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The myriad misspendings of Mr. Moore

It's that time of year again. Moore cries poor/broke. The natives grow restless, errr, incensed.

Money misspent
Money misspent

With reports out of Kansas City--and from Ervin Santana's agent Jay Alou--coalescing around the central point that the Royals are more or less done making significant moves this offseason, the time has come once again to train our focus on the money management of the organization's General Manager. For Royals fans, this is unfortunately an annual event.

Now with a projected payroll of within a couple million dollars of $90MM, one could certainly take umbrage at Dayton Moore's assertion that this is the maximum payroll figure that the Royals can support. Given the information at hand--the Forbes or Bloomberg figures, the additional $25MM* in revenue from the new national TV deal that each team gets, and the fact that the same specious statement was made last season when payroll wasn't a corresponding $25MM lower to support such a statement--one could absolutely argue that the Glass family (David and Dan, not Franny and Seymour) are stingy to the detriment of the team. In fact, Craig Brown over at Royals Review already did so (look to the right).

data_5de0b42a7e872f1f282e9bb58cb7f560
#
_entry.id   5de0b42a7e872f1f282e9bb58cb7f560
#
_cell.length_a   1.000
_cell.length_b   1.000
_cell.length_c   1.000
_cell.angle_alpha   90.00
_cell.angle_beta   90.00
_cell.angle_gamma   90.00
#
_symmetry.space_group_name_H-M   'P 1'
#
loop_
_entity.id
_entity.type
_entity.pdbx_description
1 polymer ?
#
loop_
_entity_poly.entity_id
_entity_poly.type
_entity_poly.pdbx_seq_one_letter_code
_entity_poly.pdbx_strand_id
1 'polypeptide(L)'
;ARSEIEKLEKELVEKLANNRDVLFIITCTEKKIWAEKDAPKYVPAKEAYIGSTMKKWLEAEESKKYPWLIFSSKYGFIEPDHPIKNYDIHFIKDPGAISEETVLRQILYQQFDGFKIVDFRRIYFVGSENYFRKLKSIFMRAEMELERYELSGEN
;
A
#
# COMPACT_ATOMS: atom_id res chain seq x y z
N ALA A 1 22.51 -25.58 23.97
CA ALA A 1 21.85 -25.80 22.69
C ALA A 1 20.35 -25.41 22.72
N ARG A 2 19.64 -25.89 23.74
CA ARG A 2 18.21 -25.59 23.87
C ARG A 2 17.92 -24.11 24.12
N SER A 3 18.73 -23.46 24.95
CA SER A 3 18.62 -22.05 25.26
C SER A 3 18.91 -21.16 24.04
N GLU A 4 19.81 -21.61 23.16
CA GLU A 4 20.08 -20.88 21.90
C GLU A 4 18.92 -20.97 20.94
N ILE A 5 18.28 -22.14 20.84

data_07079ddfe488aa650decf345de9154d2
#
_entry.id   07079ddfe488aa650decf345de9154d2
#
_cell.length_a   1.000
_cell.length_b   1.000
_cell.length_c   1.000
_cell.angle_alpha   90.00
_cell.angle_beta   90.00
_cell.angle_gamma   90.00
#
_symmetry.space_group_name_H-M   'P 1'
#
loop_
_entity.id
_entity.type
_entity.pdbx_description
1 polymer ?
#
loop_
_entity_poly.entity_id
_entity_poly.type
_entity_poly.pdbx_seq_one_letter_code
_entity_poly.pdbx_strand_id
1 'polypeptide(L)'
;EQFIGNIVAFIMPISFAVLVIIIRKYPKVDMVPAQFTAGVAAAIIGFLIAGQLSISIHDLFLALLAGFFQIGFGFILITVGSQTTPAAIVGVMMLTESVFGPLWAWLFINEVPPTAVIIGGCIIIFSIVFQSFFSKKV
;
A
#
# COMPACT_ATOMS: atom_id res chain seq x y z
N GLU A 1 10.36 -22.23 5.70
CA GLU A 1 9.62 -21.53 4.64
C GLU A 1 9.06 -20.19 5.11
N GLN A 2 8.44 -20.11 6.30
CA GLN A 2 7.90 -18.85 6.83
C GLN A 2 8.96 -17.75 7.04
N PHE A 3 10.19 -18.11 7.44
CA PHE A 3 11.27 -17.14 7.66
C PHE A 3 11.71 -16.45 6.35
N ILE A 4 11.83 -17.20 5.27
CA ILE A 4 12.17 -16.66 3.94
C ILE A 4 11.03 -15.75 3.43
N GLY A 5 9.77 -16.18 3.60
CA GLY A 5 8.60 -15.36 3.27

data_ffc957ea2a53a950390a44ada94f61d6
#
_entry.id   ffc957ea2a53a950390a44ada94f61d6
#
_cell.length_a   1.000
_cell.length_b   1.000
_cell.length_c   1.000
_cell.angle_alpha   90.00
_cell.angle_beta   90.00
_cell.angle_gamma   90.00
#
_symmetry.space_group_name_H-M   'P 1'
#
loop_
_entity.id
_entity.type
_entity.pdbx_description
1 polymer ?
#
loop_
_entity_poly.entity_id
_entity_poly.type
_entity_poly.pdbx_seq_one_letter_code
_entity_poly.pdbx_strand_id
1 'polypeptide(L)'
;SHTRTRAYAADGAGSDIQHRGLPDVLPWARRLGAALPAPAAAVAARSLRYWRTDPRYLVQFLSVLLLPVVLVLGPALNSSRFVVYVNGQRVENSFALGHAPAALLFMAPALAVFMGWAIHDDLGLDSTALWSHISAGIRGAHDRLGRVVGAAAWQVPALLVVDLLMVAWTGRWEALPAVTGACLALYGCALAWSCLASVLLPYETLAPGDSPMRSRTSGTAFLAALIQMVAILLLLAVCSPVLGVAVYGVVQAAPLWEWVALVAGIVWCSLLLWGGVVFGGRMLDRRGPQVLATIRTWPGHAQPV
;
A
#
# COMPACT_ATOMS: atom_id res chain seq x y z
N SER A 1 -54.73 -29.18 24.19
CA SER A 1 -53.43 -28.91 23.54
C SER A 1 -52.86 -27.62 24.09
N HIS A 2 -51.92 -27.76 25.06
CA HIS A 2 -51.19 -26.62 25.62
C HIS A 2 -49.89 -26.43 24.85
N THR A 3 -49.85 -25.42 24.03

*[Edit: Sam Mellinger's article here debunks the widespread misinformed assumption that each team is seeing a $25MM jump in national TV revenue. What a difference a day makes. The jump is probably more like $10MM this year. If I were to speculate, the original figure was likely derived from an AAV on the entirety of the national deal, while the deal itself sees each team's revenue generated from the contract starting lower and growing each year.]

These arguments have their merits.

Regardless of those merits, one has to assume that Moore was working with a ~$90MM budget (best estimates place their payroll at just a shade under $91MM) from the onset of this offseason. Given those payroll constrictions, Dayton Moore squandered a large chunk of his resources on players of dubious import. Once again.

Just how has Moore [re-]screwed the pooch?